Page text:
Psoriatic arthritis (PsA) is a painful and frustrating complication of the autoimmune disease psoriasis, which causes red, rashy, swollen skin.
If you have PsA, your joints may become difficult to move, swollen, and painful. You may develop PsA in your fingers and toes first, particularly if your psoriasis affects your fingernails or toenails.
Our expert rheumatologists, Ahmed M. Abdel-Megid, MD, and Amanda Borham, MD, diagnose and treat psoriatic arthritis at the Rheumatology Center of New Jersey.
If you’d like to slow down the progress of your disease so you can stay as mobile and pain-free as possible, read on for our tips.
Although your painful joints might disagree at first, the best thing for PsA is to stay active, limber, and strong. Exercise floods your joints (and the rest of your body) with oxygen and nutrients and helps them wash away toxins.
Moving your joints has an added benefit: It helps them stay lubricated. Your joints are covered by a special tissue called the synovium. When you move your joints, the synovium produces and coats your joints with synovial fluid so they glide freely and painlessly.
Although walking and light stretching are good first steps to keep your joints mobile, healthy, and limber, you should also try to build muscle through resistance training. When your muscles are strong, they take some of the load and stress off your joints.
We work with you to design an activity and exercise program that takes you from your baseline and builds toward a complete routine that incorporates stretching, resistance training, and cardio. Physical activities that are easy on your joints include:
Warm up before and cool down after exercise to avoid pulling a muscle, tendon, or ligament. Start your resistance training by doing exercises that rely solely on your body weight or the use of resistant bands.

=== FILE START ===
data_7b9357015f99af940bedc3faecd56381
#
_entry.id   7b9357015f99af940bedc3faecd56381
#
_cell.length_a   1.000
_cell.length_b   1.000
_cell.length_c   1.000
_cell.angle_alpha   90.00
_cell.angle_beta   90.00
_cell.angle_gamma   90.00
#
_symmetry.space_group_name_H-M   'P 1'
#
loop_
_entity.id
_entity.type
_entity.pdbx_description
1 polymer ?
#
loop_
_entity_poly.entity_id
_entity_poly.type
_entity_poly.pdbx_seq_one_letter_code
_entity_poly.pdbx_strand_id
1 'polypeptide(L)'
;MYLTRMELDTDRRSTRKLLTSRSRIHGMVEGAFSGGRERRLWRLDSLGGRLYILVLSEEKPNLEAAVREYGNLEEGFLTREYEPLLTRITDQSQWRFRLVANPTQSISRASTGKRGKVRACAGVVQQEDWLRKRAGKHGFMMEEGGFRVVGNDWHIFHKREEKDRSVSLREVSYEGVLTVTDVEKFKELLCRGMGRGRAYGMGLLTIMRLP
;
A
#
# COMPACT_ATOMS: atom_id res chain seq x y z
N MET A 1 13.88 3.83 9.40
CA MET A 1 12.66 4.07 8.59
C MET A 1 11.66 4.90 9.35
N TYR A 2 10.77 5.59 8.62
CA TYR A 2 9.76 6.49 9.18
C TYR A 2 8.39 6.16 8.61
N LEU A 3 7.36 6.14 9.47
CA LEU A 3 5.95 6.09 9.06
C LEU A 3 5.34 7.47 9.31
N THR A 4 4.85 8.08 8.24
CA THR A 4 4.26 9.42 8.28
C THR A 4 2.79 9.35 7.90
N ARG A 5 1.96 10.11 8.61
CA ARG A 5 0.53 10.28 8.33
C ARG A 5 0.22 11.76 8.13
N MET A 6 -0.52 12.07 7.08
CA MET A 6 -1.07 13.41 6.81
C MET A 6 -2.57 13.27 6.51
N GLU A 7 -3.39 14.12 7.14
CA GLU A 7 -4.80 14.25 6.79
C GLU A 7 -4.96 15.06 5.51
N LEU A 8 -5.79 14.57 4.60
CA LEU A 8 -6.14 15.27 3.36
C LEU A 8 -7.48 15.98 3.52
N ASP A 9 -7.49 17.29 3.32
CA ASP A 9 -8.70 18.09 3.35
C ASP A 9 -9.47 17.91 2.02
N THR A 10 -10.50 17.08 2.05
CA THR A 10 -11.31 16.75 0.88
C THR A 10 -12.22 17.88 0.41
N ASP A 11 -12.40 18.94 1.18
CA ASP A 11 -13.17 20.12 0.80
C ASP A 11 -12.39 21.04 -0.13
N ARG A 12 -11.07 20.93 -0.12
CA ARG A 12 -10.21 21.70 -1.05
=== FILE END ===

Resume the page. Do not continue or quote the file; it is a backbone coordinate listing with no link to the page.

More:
Working with a physical therapist or a trainer helps you get stronger and more mobile faster with less risk of injury.
You can enjoy a rich, vibrant, flavorful diet that allows you to feel full and satisfied, while simultaneously avoiding foods that promote inflammation. Inflammation is a tool that your immune system uses to attack pathogens in an acute state, such as an injury.
But chronic inflammation is at the root of many diseases, including arthritis. Eliminate pro-inflammatory foods, including:
Shop the periphery of your grocery store, where all the fresh foods are kept, such as vegetables, fruits, fish, and pastured or grass-fed meats, poultry, and eggs.
Switch to the Mediterranean diet, MIND diet, or a flexible ketogenic diet to easily and deliciously increase the number of fresh, healthy foods you eat.
Both physical and mental stress take their toll on your joints. If you’re obese or overweight, simply losing those extra pounds takes the weight off painful, stiff joints.
Ridding yourself of mental burdens also relaxes your muscles and lets your body function more naturally and easily. Try meditation, deep breathing, and socializing to give yourself an emotional vent.
Acupuncture and massage are supportive therapies that help you relax. Each can minimize pain in your joints, too.
Although lifestyle adjustments can go a long way toward slowing the progression of PsA, you may still need some extra help to ease the swelling and pain in your joints. We may recommend:
Although there’s no cure for psoriasis or psoriatic arthritis, you don’t have to suffer unnecessarily. Call us today for treatment and relief. You may also request an appointment with our online tool. Our offices are located in Somerville, Flemington, and Monroe, New Jersey.